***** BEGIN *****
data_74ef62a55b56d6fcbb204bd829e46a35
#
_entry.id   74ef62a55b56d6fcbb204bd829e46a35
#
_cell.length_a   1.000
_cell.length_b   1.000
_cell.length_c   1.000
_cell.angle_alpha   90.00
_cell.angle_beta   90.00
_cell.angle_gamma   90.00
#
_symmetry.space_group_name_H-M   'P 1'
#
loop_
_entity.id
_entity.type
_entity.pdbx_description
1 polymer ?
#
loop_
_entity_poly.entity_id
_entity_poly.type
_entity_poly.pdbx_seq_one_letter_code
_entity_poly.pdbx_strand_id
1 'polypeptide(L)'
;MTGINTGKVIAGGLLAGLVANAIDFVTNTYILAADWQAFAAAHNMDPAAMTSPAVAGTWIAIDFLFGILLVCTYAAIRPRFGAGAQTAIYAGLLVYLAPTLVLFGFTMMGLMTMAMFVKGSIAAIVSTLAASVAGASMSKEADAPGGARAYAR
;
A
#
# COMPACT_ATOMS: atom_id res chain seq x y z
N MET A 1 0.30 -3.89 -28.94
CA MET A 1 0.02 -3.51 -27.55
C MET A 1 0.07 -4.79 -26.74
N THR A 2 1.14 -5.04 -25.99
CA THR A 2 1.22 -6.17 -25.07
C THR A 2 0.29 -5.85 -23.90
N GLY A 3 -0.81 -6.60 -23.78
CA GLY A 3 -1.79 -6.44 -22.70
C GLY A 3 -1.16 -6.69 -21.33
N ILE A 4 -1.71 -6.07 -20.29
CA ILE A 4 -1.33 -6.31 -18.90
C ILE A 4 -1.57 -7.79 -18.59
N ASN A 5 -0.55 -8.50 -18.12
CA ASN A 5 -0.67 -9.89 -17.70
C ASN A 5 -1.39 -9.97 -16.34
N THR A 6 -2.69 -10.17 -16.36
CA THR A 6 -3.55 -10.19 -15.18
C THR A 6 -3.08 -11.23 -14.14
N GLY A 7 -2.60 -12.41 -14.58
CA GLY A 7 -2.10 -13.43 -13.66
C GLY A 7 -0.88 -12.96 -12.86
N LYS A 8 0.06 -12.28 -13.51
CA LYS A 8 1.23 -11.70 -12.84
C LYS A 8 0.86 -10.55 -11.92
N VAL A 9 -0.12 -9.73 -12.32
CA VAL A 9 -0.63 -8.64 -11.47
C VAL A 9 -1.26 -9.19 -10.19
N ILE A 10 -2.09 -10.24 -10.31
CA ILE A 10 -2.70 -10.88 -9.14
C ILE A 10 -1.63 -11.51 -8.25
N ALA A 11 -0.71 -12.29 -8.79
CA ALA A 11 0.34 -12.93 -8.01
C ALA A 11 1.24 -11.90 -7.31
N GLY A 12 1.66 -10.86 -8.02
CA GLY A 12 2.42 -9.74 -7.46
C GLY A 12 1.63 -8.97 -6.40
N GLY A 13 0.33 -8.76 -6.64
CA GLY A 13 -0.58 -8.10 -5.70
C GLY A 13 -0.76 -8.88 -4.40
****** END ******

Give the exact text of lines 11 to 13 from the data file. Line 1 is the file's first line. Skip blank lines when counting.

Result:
#
_symmetry.space_group_name_H-M   'P 1'
#